The 300 SRT hits the drag strip and auf wiedersehen Audi’s S1
IT WAS a risk for Audi to agree to let us spend six months behind the wheel of its S1 hot hatch. At the time it had just lost a comparison to the Volkswagen
Golf R and then had a solid, if unspectacular, showing at Bang
For Your Bucks. Our general feeling towards the S1 was that it was a good car, but a little on the pricey side for the performance it offered.
But the S1 perfectly encapsulates why we do long-term tests. In the cold, objective environment of a review or comparison test, any car’s faults are brought into sharp focus. Which is as it should be; everyone wants to know what the best car is in absolute terms.
Over the course of six months, certain strengths and weaknesses pop up that aren’t always apparent in the one or two days of a regular road test. Take the S1’s price for instance. At $49,900 it’s a fair wedge to begin with, but add the 18-inch wheels from the exterior package and contrasting black roof that’s really needed for it to look its best and you’re looking at $54,610.
In a direct comparison that’s bad news as there’s plenty of other faster or more practical choices at the same price point. That said, having lived with the S1, I’m not sure the price is particularly relevant. This is a very small car with a lot of engine and a manual gearbox; no one is buying one because they need it, they’re buying it because they want it. As long as it delivers what it promises on the box, those keen on the idea of a tiny hot hatch are probably going to be pretty pleased.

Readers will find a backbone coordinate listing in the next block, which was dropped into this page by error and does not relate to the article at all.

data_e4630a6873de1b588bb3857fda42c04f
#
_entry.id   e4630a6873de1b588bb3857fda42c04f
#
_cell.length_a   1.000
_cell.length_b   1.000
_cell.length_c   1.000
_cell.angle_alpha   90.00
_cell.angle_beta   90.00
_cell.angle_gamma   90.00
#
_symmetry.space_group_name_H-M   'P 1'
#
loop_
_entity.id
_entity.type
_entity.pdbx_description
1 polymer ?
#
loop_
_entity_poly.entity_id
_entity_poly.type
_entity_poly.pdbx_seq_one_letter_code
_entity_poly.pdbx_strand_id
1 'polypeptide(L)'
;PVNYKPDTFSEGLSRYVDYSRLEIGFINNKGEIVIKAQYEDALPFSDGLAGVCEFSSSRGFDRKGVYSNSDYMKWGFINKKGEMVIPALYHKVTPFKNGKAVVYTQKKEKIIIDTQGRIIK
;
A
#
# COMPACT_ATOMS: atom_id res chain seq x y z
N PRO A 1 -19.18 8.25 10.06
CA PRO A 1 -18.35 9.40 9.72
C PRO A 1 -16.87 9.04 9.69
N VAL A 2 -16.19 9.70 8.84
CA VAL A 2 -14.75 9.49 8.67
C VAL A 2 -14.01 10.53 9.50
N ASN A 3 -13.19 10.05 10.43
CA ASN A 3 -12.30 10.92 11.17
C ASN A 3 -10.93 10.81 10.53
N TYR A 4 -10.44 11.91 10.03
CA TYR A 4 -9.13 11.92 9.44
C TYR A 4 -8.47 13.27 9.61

And it does. You may be able to buy more power for your dollar, but thanks to 370Nm from the 2.0-litre turbo four, the S1 never felt short of poke. I still think it should have the full 210kW S3 engine tune, but that’s more because it kind of annoys me that Audi went out of its way to detune the S1 rather than any performance shortfall.
Its dynamics are equally impressive. Its size makes it really chuckable and the chassis is j-u-s-t keen enough to keep you entertained. Traction is brilliant, yet it still manages to avoid feeling too frontwheel drive, which is a common problem with a lot of Haldex-based all-wheel drive systems.
Its diminutive dimensions were one of its best assets. We live in a society
where bigger is always better, but being able to slot through gaps in traffic and squeeze into parking spaces abandoned by the SUV brigade constantly proved helpful.
Obviously, the compromise is less interior space, but transporting four adults was never really a problem for most journeys and with the back seats folded there’s plenty of room for luggage. You can even fit a fullsize bicycle in the back, though it does require some fairly expert manoeuvring to do so.
A day on track left the brakes feeling in need of a service and an alloy wheel bore the scars of a parking misadventure, but as you’d hope from something with a four-ringed badge, nothing fell off or broke and there was no sign of wear from the interior.
The Audi S1 is going to appeal to a very specific buyer, but that person is probably going to be very happy, as it’s small, fast, stands out and has a premium feel. It’s been an enjoyable six months and while I wouldn’t buy one myself, I can totally understand why someone would. –
Its diminutive dimensions were one of its best assets
Fans of a gear stick will apreciate that the S1 comes soley as a six-speed manual